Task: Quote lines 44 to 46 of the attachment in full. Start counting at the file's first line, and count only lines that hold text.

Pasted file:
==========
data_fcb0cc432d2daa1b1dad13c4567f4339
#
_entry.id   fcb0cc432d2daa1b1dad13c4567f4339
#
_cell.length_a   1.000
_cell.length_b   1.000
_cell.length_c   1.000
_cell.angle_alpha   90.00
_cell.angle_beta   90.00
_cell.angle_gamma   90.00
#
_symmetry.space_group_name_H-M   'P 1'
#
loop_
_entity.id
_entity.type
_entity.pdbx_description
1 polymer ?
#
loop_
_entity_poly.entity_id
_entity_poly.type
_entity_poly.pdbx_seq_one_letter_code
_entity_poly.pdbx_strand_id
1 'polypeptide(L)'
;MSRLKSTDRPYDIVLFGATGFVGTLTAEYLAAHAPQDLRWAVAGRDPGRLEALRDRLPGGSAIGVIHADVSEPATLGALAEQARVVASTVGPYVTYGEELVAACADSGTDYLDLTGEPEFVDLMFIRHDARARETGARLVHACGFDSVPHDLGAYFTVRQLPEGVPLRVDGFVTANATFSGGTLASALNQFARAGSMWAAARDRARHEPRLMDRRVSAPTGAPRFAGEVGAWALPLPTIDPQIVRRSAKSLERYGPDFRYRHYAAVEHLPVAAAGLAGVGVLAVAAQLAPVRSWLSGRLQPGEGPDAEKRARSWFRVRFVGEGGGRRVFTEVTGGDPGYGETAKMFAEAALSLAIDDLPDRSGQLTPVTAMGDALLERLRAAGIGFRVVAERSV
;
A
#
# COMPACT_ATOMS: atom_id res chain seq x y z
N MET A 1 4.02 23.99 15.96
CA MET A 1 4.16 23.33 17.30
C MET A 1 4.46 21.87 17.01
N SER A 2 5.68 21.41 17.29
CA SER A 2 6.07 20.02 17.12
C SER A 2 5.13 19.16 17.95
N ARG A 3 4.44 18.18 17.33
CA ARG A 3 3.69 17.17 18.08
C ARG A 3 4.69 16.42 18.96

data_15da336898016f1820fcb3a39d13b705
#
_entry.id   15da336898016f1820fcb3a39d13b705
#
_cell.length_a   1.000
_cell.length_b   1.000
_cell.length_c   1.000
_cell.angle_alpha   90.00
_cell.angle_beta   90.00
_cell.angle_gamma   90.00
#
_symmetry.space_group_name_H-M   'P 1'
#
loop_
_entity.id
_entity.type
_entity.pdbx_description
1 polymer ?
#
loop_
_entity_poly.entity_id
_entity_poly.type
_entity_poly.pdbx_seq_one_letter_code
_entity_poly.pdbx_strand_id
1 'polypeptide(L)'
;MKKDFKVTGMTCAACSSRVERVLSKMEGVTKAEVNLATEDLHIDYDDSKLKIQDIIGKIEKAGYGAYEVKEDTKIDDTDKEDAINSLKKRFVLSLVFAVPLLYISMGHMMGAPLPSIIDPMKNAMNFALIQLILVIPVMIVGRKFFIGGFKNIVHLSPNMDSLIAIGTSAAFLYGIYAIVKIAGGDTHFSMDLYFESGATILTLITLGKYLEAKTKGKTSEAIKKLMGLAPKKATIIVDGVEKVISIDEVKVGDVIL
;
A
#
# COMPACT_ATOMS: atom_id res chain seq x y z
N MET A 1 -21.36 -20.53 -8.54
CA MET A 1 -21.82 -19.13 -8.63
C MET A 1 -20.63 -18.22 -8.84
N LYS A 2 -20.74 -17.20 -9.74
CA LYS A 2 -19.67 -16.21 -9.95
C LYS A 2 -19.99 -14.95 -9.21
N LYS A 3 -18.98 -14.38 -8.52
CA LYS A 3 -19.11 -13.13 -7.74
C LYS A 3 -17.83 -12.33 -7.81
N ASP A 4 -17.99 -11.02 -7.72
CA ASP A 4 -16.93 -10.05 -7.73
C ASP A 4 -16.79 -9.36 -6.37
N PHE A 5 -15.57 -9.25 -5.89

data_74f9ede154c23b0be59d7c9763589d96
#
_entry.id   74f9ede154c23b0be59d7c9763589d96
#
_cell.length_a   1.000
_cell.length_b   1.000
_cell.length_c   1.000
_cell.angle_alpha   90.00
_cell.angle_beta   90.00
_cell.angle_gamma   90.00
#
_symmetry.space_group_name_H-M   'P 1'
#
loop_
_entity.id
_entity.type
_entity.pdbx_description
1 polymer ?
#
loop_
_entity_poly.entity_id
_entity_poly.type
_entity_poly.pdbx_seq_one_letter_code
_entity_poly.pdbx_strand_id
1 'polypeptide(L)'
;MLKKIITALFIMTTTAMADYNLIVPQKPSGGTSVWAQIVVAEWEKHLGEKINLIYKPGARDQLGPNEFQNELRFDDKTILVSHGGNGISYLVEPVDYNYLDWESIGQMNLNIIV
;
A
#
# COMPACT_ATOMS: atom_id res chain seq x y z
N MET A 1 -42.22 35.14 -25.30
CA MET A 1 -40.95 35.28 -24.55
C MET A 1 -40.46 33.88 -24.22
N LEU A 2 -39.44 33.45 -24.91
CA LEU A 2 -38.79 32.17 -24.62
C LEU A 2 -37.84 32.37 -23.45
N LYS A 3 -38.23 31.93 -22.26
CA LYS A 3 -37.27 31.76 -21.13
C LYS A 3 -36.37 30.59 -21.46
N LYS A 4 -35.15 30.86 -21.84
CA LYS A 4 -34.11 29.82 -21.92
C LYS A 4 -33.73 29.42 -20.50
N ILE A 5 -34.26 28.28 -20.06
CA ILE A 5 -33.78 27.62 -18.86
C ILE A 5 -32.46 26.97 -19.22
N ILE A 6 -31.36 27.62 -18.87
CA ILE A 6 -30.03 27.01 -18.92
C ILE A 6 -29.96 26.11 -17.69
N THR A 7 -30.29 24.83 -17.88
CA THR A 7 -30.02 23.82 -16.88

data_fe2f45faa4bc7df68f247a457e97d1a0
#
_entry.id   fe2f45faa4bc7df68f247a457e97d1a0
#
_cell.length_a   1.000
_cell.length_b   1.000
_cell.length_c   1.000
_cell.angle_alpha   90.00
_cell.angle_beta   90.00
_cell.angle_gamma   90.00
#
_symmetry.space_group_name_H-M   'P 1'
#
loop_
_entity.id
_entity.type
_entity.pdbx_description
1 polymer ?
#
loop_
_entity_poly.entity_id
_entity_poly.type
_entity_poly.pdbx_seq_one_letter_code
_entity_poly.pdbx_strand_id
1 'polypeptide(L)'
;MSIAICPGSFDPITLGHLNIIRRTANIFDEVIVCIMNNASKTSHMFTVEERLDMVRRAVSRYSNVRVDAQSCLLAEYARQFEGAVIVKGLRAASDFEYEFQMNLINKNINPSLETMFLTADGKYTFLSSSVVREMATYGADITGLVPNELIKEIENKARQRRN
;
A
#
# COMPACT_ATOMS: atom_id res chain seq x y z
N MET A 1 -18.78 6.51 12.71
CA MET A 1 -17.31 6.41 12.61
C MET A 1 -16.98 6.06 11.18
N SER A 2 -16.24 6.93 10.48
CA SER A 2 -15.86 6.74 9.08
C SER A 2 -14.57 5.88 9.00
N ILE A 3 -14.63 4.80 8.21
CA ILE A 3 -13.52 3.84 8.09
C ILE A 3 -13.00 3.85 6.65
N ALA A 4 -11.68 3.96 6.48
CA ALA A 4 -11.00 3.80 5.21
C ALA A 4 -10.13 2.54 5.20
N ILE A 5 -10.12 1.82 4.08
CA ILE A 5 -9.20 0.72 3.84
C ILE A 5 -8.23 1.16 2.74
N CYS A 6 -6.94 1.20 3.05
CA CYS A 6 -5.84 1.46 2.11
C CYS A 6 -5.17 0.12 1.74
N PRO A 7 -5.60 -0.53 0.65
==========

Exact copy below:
_cell.length_a   1.000
_cell.length_b   1.000
_cell.length_c   1.000